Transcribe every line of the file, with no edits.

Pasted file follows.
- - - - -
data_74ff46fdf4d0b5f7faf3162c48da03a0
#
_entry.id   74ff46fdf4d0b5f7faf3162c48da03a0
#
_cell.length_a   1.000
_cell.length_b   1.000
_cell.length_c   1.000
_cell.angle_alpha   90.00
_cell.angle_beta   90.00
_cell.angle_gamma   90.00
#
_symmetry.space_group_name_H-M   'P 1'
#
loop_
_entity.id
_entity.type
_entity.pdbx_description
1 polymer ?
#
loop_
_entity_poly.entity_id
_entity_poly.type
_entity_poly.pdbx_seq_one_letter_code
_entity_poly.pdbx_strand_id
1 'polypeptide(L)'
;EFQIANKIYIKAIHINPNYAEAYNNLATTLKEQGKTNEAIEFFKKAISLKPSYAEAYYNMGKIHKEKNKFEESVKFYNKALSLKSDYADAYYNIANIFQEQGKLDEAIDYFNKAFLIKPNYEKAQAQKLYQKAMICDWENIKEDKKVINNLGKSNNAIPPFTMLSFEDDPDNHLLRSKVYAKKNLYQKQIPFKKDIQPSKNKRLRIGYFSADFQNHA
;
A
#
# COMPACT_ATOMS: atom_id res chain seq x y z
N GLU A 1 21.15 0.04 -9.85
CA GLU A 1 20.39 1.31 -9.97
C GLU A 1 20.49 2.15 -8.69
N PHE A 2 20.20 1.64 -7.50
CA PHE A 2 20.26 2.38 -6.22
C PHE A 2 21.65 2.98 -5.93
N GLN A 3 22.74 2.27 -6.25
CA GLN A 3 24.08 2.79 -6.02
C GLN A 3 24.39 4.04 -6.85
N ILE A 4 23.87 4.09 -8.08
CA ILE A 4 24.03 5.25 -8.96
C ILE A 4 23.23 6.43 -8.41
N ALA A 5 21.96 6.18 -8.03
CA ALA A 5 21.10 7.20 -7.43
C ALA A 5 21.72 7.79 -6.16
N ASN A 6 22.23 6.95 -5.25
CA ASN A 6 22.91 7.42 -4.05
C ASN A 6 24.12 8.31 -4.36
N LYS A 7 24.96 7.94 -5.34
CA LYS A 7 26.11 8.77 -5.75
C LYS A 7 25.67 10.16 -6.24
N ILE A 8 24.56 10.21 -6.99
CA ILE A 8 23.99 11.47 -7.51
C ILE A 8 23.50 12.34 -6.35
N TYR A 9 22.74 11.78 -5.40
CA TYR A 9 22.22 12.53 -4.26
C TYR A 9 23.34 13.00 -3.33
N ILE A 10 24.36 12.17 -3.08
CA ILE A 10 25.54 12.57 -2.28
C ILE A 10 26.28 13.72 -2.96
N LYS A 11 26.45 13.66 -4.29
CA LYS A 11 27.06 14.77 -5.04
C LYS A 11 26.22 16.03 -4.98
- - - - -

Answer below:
data_74ff46fdf4d0b5f7faf3162c48da03a0
#
_entry.id   74ff46fdf4d0b5f7faf3162c48da03a0
#
_cell.length_a   1.000
_cell.length_b   1.000
_cell.length_c   1.000
_cell.angle_alpha   90.00
_cell.angle_beta   90.00
_cell.angle_gamma   90.00
#
_symmetry.space_group_name_H-M   'P 1'
#
loop_
_entity.id
_entity.type
_entity.pdbx_description
1 polymer ?
#
loop_
_entity_poly.entity_id
_entity_poly.type
_entity_poly.pdbx_seq_one_letter_code
_entity_poly.pdbx_strand_id
1 'polypeptide(L)'
;EFQIANKIYIKAIHINPNYAEAYNNLATTLKEQGKTNEAIEFFKKAISLKPSYAEAYYNMGKIHKEKNKFEESVKFYNKALSLKSDYADAYYNIANIFQEQGKLDEAIDYFNKAFLIKPNYEKAQAQKLYQKAMICDWENIKEDKKVINNLGKSNNAIPPFTMLSFEDDPDNHLLRSKVYAKKNLYQKQIPFKKDIQPSKNKRLRIGYFSADFQNHA
;
A
#
# COMPACT_ATOMS: atom_id res chain seq x y z
N GLU A 1 21.15 0.04 -9.85
CA GLU A 1 20.39 1.31 -9.97
C GLU A 1 20.49 2.15 -8.69
N PHE A 2 20.20 1.64 -7.50
CA PHE A 2 20.26 2.38 -6.22
C PHE A 2 21.65 2.98 -5.93
N GLN A 3 22.74 2.27 -6.25
CA GLN A 3 24.08 2.79 -6.02
C GLN A 3 24.39 4.04 -6.85
N ILE A 4 23.87 4.09 -8.08
CA ILE A 4 24.03 5.25 -8.96
C ILE A 4 23.23 6.43 -8.41
N ALA A 5 21.96 6.18 -8.03
CA ALA A 5 21.10 7.20 -7.43
C ALA A 5 21.72 7.79 -6.16
N ASN A 6 22.23 6.95 -5.25
CA ASN A 6 22.91 7.42 -4.05
C ASN A 6 24.12 8.31 -4.36
N LYS A 7 24.96 7.94 -5.34
CA LYS A 7 26.11 8.77 -5.75
C LYS A 7 25.67 10.16 -6.24
N ILE A 8 24.56 10.21 -6.99
CA ILE A 8 23.99 11.47 -7.51
C ILE A 8 23.50 12.34 -6.35
N TYR A 9 22.74 11.78 -5.40
CA TYR A 9 22.22 12.53 -4.26
C TYR A 9 23.34 13.00 -3.33
N ILE A 10 24.36 12.17 -3.08
CA ILE A 10 25.54 12.57 -2.28
C ILE A 10 26.28 13.72 -2.96
N LYS A 11 26.45 13.66 -4.29
CA LYS A 11 27.06 14.77 -5.04
C LYS A 11 26.22 16.03 -4.98